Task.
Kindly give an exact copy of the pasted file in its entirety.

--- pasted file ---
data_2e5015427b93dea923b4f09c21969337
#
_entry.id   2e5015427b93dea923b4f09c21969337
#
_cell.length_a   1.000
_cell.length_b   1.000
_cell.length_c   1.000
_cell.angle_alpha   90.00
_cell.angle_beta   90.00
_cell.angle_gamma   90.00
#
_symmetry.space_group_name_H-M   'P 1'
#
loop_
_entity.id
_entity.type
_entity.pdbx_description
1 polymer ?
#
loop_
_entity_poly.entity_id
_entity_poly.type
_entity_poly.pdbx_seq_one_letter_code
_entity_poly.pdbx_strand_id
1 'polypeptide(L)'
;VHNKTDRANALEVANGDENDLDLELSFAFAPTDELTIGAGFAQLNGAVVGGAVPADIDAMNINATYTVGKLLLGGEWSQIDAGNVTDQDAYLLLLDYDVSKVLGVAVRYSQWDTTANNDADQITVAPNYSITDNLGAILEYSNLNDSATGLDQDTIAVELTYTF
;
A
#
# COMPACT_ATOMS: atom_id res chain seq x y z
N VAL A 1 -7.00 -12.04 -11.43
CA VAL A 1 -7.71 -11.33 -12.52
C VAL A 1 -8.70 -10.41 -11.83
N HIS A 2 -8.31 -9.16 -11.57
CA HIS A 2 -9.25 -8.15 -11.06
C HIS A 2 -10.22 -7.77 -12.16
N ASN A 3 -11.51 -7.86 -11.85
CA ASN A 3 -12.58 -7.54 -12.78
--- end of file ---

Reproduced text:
data_2e5015427b93dea923b4f09c21969337
#
_entry.id   2e5015427b93dea923b4f09c21969337
#
_cell.length_a   1.000
_cell.length_b   1.000
_cell.length_c   1.000
_cell.angle_alpha   90.00
_cell.angle_beta   90.00
_cell.angle_gamma   90.00
#
_symmetry.space_group_name_H-M   'P 1'
#
loop_
_entity.id
_entity.type
_entity.pdbx_description
1 polymer ?
#
loop_
_entity_poly.entity_id
_entity_poly.type
_entity_poly.pdbx_seq_one_letter_code
_entity_poly.pdbx_strand_id
1 'polypeptide(L)'
;VHNKTDRANALEVANGDENDLDLELSFAFAPTDELTIGAGFAQLNGAVVGGAVPADIDAMNINATYTVGKLLLGGEWSQIDAGNVTDQDAYLLLLDYDVSKVLGVAVRYSQWDTTANNDADQITVAPNYSITDNLGAILEYSNLNDSATGLDQDTIAVELTYTF
;
A
#
# COMPACT_ATOMS: atom_id res chain seq x y z
N VAL A 1 -7.00 -12.04 -11.43
CA VAL A 1 -7.71 -11.33 -12.52
C VAL A 1 -8.70 -10.41 -11.83
N HIS A 2 -8.31 -9.16 -11.57
CA HIS A 2 -9.25 -8.15 -11.06
C HIS A 2 -10.22 -7.77 -12.16
N ASN A 3 -11.51 -7.86 -11.85
CA ASN A 3 -12.58 -7.54 -12.78